Post an edited question explaining why it differs from another one and delete the previous question.
This is a good way to dig yourself into a hole. True story:
User post eminently closable question.
Question gets closed.
User deletes old question.
User posts old question as new question. (See below for a discussion of this step.)
New question gets closed.
So now they have two closed questions, probably with downvotes, which count against them in a possible question ban.
What's worse, the usual advice to get out of a ban is to edit old posts into shape. Okay so they edit the new question to get it reopened but what about the old one? They can't just apply the fixes they've applied to the new one because then the old one would be a duplicate of the new question and still closable. They could transform the old question into something completely different, I guess, but the transformed question would come onto the scene with the baggage of the old one (downvotes, for instance).
They've essentially dug themselves into a hole.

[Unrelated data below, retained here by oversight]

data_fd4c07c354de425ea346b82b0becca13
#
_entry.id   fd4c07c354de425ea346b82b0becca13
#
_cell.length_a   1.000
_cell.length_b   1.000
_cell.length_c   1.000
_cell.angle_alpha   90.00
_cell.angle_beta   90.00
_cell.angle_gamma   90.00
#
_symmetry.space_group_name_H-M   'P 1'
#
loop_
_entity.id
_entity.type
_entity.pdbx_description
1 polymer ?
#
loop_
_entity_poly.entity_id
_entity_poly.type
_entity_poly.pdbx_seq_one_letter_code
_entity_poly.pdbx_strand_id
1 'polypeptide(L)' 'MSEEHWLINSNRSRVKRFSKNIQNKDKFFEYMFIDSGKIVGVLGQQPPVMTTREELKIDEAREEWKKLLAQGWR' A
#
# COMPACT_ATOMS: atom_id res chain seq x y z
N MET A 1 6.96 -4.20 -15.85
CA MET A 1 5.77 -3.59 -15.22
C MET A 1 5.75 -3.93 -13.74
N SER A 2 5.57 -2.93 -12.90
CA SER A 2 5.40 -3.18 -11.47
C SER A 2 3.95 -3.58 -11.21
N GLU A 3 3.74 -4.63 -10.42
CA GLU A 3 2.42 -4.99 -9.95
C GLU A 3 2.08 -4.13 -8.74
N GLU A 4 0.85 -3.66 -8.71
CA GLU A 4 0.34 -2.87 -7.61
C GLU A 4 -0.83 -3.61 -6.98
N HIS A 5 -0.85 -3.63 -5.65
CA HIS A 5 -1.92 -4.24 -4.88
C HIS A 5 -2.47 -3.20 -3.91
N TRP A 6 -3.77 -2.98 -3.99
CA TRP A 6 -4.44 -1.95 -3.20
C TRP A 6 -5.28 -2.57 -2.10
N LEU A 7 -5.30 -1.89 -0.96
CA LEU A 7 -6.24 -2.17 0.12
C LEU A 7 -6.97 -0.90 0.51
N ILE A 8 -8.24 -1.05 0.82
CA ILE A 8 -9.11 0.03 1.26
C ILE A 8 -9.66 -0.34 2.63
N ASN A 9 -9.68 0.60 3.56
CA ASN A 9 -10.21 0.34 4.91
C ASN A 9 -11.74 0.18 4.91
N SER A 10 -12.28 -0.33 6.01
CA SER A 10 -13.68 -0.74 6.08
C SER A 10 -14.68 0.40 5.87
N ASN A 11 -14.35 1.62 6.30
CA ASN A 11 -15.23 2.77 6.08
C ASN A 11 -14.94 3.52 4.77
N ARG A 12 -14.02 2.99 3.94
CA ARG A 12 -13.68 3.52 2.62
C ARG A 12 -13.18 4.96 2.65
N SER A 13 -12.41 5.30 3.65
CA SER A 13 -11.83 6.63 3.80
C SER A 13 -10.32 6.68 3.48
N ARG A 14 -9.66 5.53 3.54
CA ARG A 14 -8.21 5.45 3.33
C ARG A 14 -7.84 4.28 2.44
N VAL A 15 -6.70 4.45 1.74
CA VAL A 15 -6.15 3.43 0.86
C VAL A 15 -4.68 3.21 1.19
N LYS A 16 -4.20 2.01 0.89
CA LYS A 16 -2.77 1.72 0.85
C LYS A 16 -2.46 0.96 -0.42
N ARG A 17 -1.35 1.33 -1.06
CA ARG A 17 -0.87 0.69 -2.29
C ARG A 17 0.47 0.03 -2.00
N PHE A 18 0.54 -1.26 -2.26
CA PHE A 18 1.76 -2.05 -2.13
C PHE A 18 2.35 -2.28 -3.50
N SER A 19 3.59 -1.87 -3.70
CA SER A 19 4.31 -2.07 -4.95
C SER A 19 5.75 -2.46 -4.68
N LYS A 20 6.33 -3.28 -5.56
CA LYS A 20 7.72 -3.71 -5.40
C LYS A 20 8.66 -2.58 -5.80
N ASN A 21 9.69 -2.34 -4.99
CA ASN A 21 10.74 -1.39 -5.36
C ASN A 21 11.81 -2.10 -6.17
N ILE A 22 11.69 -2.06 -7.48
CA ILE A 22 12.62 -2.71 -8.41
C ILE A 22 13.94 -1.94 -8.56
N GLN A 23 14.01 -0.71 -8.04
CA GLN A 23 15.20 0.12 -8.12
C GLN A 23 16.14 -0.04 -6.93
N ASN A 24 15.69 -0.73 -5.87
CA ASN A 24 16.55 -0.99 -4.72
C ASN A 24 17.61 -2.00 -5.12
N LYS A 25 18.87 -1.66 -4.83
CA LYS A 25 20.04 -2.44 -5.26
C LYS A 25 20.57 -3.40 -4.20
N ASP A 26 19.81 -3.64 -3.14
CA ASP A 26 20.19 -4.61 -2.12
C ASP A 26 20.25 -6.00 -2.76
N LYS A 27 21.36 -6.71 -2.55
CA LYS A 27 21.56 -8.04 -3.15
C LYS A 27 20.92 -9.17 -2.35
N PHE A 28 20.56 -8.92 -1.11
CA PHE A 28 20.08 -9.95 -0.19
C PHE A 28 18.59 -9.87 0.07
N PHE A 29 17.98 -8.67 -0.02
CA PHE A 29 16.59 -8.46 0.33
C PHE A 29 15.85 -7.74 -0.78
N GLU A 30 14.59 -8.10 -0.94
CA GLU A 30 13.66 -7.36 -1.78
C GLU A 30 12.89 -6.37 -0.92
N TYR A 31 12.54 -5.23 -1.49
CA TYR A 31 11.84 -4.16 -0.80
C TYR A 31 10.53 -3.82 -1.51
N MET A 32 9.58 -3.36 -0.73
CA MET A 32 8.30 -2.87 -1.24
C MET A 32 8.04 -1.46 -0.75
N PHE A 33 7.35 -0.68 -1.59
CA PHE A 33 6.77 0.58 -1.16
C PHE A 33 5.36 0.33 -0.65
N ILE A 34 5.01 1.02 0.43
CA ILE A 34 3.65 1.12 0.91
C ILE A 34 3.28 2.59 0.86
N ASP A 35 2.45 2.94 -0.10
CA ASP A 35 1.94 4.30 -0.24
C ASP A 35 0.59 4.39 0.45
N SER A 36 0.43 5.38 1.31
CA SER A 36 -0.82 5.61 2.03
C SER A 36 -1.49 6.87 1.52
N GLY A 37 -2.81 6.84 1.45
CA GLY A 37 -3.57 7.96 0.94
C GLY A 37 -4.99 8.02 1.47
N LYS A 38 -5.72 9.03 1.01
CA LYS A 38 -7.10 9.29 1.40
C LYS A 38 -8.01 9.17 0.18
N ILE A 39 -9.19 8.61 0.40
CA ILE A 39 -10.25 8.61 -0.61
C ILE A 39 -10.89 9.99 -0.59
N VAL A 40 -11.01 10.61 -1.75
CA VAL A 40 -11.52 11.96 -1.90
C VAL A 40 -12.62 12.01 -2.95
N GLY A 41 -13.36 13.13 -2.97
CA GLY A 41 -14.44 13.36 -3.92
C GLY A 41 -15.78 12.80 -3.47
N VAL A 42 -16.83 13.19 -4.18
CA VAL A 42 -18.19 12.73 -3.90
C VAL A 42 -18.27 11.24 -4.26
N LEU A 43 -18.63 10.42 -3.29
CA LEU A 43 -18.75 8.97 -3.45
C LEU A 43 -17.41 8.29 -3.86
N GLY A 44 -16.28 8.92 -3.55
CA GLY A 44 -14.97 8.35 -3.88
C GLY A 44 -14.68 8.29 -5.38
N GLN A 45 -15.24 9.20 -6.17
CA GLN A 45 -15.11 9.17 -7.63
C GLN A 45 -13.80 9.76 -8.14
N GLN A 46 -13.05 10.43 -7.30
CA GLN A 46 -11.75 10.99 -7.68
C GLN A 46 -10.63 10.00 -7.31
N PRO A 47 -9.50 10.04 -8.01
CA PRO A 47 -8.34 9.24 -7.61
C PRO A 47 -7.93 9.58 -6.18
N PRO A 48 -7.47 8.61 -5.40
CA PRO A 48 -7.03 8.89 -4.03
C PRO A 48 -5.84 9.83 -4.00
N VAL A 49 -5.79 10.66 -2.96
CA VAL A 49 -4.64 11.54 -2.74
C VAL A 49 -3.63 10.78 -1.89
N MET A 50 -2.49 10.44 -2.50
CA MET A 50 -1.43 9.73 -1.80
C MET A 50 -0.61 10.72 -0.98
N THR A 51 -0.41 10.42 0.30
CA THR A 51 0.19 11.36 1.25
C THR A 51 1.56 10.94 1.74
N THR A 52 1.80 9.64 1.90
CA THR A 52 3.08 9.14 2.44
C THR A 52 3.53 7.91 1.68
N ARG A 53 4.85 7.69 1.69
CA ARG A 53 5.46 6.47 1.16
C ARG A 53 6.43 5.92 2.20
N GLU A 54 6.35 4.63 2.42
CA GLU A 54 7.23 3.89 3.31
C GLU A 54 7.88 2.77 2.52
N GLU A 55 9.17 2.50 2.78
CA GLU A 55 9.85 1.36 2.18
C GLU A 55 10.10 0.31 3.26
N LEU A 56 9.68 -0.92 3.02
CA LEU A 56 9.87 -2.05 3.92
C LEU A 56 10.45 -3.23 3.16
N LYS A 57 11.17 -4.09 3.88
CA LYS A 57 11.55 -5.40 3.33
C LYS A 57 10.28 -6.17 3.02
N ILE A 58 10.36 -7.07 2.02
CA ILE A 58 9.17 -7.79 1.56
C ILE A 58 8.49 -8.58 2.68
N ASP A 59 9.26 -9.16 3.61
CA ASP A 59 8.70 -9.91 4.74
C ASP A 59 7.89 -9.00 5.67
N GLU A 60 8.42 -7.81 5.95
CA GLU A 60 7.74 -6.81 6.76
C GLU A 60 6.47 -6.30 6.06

Ok, so what's the deal with step 4? Of course the worst approach would be to repost the exact same question, but you wisely avoid this possibility by saying that you'll post an "edited question". Still dangerous. Why? Because it often happens that edits do not actually take care of the problem that caused the question to be closed in the first place. (A too broad question remains too broad.) Or the edits fail to address everything that was problematic. (The question is no longer too broad and opinion-based but is still opinion-based.) Or the edits introduce a new problem. (A question that was originally unclear becomes too broad.) So if the edits fail in these ways then the new question will likely be closed.